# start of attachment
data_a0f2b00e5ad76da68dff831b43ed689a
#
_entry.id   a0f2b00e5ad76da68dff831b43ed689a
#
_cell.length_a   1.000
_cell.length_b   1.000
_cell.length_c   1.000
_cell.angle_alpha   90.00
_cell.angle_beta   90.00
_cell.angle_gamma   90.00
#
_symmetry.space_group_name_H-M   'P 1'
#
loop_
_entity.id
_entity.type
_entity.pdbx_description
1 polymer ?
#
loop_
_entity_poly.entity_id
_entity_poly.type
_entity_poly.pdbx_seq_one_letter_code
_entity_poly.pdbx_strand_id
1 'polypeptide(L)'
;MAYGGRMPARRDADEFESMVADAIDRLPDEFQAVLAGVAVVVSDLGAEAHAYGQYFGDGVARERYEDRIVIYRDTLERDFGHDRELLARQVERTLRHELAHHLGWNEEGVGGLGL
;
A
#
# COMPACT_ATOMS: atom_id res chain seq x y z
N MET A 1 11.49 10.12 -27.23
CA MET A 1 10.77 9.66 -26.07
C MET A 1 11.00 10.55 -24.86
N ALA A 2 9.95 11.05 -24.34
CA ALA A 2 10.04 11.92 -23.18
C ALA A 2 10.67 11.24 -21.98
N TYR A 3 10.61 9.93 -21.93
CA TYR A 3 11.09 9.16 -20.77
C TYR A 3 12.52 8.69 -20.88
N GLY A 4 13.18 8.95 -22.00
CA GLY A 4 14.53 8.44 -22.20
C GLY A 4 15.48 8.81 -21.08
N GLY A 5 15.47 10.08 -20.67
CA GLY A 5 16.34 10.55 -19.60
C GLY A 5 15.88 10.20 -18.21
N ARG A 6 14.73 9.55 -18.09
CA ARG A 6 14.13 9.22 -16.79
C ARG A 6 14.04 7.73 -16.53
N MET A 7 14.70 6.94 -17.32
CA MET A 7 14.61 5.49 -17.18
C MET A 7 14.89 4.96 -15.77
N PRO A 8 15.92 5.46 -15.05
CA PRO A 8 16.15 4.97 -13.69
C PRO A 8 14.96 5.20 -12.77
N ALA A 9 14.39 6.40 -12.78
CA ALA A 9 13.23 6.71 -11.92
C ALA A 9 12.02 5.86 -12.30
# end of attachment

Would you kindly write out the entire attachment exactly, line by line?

data_a0f2b00e5ad76da68dff831b43ed689a
#
_entry.id   a0f2b00e5ad76da68dff831b43ed689a
#
_cell.length_a   1.000
_cell.length_b   1.000
_cell.length_c   1.000
_cell.angle_alpha   90.00
_cell.angle_beta   90.00
_cell.angle_gamma   90.00
#
_symmetry.space_group_name_H-M   'P 1'
#
loop_
_entity.id
_entity.type
_entity.pdbx_description
1 polymer ?
#
loop_
_entity_poly.entity_id
_entity_poly.type
_entity_poly.pdbx_seq_one_letter_code
_entity_poly.pdbx_strand_id
1 'polypeptide(L)'
;MAYGGRMPARRDADEFESMVADAIDRLPDEFQAVLAGVAVVVSDLGAEAHAYGQYFGDGVARERYEDRIVIYRDTLERDFGHDRELLARQVERTLRHELAHHLGWNEEGVGGLGL
;
A
#
# COMPACT_ATOMS: atom_id res chain seq x y z
N MET A 1 11.49 10.12 -27.23
CA MET A 1 10.77 9.66 -26.07
C MET A 1 11.00 10.55 -24.86
N ALA A 2 9.95 11.05 -24.34
CA ALA A 2 10.04 11.92 -23.18
C ALA A 2 10.67 11.24 -21.98
N TYR A 3 10.61 9.93 -21.93
CA TYR A 3 11.09 9.16 -20.77
C TYR A 3 12.52 8.69 -20.88
N GLY A 4 13.18 8.95 -22.00
CA GLY A 4 14.53 8.44 -22.20
C GLY A 4 15.48 8.81 -21.08
N GLY A 5 15.47 10.08 -20.67
CA GLY A 5 16.34 10.55 -19.60
C GLY A 5 15.88 10.20 -18.21
N ARG A 6 14.73 9.55 -18.09
CA ARG A 6 14.13 9.22 -16.79
C ARG A 6 14.04 7.73 -16.53
N MET A 7 14.70 6.94 -17.32
CA MET A 7 14.61 5.49 -17.18
C MET A 7 14.89 4.96 -15.77
N PRO A 8 15.92 5.46 -15.05
CA PRO A 8 16.15 4.97 -13.69
C PRO A 8 14.96 5.20 -12.77
N ALA A 9 14.39 6.40 -12.78
CA ALA A 9 13.23 6.71 -11.92
C ALA A 9 12.02 5.86 -12.30